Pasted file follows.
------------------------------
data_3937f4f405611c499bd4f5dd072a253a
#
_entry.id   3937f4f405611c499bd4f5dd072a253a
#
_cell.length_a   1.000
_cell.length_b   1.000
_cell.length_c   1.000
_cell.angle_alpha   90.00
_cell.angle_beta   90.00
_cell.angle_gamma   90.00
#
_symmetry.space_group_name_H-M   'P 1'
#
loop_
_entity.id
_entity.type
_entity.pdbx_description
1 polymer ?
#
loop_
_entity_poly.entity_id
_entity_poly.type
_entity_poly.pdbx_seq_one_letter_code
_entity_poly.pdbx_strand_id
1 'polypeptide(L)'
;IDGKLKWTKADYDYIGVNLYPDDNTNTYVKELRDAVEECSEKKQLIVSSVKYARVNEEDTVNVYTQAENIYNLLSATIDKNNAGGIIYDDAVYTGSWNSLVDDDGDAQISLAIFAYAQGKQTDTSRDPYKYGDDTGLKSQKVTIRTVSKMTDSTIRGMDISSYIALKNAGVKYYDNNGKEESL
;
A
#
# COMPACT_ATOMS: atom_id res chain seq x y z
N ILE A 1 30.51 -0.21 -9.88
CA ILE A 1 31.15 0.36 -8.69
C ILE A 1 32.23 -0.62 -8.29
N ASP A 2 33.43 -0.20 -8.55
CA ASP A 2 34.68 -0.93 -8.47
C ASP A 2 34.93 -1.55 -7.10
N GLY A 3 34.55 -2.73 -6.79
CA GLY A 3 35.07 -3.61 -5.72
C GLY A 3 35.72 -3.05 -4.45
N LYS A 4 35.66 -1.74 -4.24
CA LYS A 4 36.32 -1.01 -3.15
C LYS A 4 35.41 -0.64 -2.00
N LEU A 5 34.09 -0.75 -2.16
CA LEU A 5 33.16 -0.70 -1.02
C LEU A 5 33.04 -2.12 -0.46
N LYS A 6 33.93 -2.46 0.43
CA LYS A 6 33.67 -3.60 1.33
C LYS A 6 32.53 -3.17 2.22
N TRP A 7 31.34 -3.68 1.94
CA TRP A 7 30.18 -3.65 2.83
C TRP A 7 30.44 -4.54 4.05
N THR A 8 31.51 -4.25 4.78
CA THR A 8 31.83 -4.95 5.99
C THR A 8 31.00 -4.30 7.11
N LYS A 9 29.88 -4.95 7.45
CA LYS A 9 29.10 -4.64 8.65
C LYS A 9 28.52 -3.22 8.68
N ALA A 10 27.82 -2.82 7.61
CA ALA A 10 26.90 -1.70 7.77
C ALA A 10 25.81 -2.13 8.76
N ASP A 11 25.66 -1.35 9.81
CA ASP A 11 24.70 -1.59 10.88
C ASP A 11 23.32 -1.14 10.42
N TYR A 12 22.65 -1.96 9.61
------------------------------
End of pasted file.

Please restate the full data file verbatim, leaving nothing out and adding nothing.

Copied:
data_3937f4f405611c499bd4f5dd072a253a
#
_entry.id   3937f4f405611c499bd4f5dd072a253a
#
_cell.length_a   1.000
_cell.length_b   1.000
_cell.length_c   1.000
_cell.angle_alpha   90.00
_cell.angle_beta   90.00
_cell.angle_gamma   90.00
#
_symmetry.space_group_name_H-M   'P 1'
#
loop_
_entity.id
_entity.type
_entity.pdbx_description
1 polymer ?
#
loop_
_entity_poly.entity_id
_entity_poly.type
_entity_poly.pdbx_seq_one_letter_code
_entity_poly.pdbx_strand_id
1 'polypeptide(L)'
;IDGKLKWTKADYDYIGVNLYPDDNTNTYVKELRDAVEECSEKKQLIVSSVKYARVNEEDTVNVYTQAENIYNLLSATIDKNNAGGIIYDDAVYTGSWNSLVDDDGDAQISLAIFAYAQGKQTDTSRDPYKYGDDTGLKSQKVTIRTVSKMTDSTIRGMDISSYIALKNAGVKYYDNNGKEESL
;
A
#
# COMPACT_ATOMS: atom_id res chain seq x y z
N ILE A 1 30.51 -0.21 -9.88
CA ILE A 1 31.15 0.36 -8.69
C ILE A 1 32.23 -0.62 -8.29
N ASP A 2 33.43 -0.20 -8.55
CA ASP A 2 34.68 -0.93 -8.47
C ASP A 2 34.93 -1.55 -7.10
N GLY A 3 34.55 -2.73 -6.79
CA GLY A 3 35.07 -3.61 -5.72
C GLY A 3 35.72 -3.05 -4.45
N LYS A 4 35.66 -1.74 -4.24
CA LYS A 4 36.32 -1.01 -3.15
C LYS A 4 35.41 -0.64 -2.00
N LEU A 5 34.09 -0.75 -2.16
CA LEU A 5 33.16 -0.70 -1.02
C LEU A 5 33.04 -2.12 -0.46
N LYS A 6 33.93 -2.46 0.43
CA LYS A 6 33.67 -3.60 1.33
C LYS A 6 32.53 -3.17 2.22
N TRP A 7 31.34 -3.68 1.94
CA TRP A 7 30.18 -3.65 2.83
C TRP A 7 30.44 -4.54 4.05
N THR A 8 31.51 -4.25 4.78
CA THR A 8 31.83 -4.95 5.99
C THR A 8 31.00 -4.30 7.11
N LYS A 9 29.88 -4.95 7.45
CA LYS A 9 29.10 -4.64 8.65
C LYS A 9 28.52 -3.22 8.68
N ALA A 10 27.82 -2.82 7.61
CA ALA A 10 26.90 -1.70 7.77
C ALA A 10 25.81 -2.13 8.76
N ASP A 11 25.66 -1.35 9.81
CA ASP A 11 24.70 -1.59 10.88
C ASP A 11 23.32 -1.14 10.42
N TYR A 12 22.65 -1.96 9.61